A recent study investigated mRNA expression in the hypothalamic hypocretin region in mice and in postmortem human narcolepsy samples and identified insulin-like growth factor binding protein 3 (Igfbp3) as a potential colocalized protein (18). In the present study, Igfbp3 was unchanged or slightly depleted from IP mRNA samples (probe set 1423062_at; fold change, –1.2; FDR, 0.02). Of the 2 peptides reported to be colocalized with hypocretin, Narp transcript was indeed slightly enriched in IP samples (probe set 1420720_at; fold change, 2.15; FDR, <5.10–6), while prodynorphin was not (probe set 1416266_at; fold change, –1.1; FDR, 0.48).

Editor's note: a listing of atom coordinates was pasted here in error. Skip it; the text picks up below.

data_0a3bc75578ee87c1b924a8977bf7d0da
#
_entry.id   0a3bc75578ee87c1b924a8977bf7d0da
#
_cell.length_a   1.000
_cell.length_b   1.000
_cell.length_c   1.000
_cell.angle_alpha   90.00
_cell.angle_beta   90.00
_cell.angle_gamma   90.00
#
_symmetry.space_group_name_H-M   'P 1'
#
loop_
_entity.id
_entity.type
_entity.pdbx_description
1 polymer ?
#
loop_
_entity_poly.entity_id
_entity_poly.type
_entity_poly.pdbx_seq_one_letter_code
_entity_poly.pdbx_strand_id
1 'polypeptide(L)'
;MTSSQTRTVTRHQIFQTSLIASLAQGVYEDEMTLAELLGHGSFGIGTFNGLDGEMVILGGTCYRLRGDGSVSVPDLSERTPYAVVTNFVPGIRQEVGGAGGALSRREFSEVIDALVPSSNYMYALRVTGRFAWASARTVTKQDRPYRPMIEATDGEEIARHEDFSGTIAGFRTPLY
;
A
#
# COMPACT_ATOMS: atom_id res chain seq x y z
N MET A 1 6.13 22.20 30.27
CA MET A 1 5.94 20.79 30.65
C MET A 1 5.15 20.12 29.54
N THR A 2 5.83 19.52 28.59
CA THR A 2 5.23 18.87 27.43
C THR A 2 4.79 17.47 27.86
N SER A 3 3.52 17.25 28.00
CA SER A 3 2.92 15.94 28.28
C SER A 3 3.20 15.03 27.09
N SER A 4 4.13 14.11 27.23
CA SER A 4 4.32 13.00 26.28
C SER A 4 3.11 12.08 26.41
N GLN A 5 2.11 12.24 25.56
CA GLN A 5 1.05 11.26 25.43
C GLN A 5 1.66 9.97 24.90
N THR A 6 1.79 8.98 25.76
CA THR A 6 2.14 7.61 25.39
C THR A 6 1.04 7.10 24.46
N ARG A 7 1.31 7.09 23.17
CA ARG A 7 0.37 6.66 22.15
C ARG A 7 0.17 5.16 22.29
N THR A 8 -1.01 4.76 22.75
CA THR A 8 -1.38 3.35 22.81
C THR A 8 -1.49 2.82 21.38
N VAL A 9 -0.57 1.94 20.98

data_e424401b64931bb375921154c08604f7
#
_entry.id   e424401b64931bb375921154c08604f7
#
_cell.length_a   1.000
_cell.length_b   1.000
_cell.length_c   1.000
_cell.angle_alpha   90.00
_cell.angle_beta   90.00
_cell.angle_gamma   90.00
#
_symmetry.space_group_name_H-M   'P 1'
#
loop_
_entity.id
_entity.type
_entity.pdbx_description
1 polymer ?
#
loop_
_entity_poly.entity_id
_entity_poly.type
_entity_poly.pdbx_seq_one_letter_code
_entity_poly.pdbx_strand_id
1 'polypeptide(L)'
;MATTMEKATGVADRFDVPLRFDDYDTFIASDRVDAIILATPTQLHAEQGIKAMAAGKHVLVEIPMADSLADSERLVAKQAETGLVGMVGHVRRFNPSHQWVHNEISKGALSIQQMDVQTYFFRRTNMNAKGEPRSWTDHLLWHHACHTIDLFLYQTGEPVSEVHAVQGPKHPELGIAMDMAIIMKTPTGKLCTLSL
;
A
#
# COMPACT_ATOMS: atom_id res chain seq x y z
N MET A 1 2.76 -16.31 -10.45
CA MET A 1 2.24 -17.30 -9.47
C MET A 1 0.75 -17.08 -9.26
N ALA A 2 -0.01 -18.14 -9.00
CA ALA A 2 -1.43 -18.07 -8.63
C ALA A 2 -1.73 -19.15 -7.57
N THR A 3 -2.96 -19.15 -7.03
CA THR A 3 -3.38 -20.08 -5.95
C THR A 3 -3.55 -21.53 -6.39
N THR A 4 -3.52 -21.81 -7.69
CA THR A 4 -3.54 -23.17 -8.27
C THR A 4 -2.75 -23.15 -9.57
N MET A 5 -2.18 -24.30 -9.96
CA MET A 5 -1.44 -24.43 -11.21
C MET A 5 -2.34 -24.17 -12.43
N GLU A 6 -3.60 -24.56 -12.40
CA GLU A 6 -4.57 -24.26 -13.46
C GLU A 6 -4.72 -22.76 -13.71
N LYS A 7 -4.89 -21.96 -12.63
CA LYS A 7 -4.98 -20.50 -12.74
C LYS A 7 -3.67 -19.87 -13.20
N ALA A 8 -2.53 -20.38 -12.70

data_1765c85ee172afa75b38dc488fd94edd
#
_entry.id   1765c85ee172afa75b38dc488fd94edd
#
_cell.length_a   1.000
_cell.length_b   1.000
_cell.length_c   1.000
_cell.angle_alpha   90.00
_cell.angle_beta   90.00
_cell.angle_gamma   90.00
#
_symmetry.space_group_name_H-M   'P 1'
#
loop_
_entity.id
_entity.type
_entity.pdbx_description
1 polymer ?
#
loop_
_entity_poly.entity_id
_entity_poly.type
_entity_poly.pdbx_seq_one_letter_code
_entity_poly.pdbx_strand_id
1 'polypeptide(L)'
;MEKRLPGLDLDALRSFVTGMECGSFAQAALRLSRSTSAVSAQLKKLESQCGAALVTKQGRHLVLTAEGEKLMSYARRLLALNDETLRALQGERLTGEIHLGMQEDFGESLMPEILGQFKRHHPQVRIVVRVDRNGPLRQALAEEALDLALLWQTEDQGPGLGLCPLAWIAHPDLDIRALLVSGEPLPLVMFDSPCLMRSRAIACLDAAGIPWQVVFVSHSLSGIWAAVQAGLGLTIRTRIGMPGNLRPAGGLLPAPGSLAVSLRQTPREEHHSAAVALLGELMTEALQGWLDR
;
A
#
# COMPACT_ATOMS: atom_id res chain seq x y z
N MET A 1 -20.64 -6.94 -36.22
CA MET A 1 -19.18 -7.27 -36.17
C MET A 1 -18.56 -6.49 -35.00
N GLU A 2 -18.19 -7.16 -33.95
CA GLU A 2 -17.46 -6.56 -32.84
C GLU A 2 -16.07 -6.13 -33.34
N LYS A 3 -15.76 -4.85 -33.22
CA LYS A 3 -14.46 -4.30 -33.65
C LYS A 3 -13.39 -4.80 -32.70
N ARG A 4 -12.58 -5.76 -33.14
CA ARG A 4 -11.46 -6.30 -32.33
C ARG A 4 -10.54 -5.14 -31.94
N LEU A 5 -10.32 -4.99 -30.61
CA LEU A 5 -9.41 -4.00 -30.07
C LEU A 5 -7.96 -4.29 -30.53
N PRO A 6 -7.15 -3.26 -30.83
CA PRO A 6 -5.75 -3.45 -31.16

To identify the most specific genes expressed in hypocretin-producing neurons, we selected those probe sets among the 1,721 that were 3-fold enriched and called present in at least 7 microarrays hybridized with IP mRNA and called absent in at least 7 microarrays hybridized with total brain RNA. This analysis yielded only 23 probe sets (Supplemental Table 2). None of these 23 transcripts were reported to be specifically expressed in hypocretin neurons, based on the mouse brain atlas (Allen Institute for Brain Science; Nevertheless, among these genes, several are of functional importance and might be involved in abnormal functioning of hypocretin neurons in narcolepsy. Four of such candidate genes (Igf2bp2, Slc12a6, Spin1, and Trib2) were tested and, except for Spin1, confirmed by quantitative PCR. Trib2 was the only gene found to be an autoantigen in an autoimmune disorder, uveitis (14). Intermediate uveitis was found to be associated with HLA-DR15 and narcolepsy in a patient (19). Also one of our narcolepsy patients was affected with uveitis. To explore this further, we developed an ELISA assay to detect Trib2-specific autoantibodies in sera and CSF of narcolepsy patients.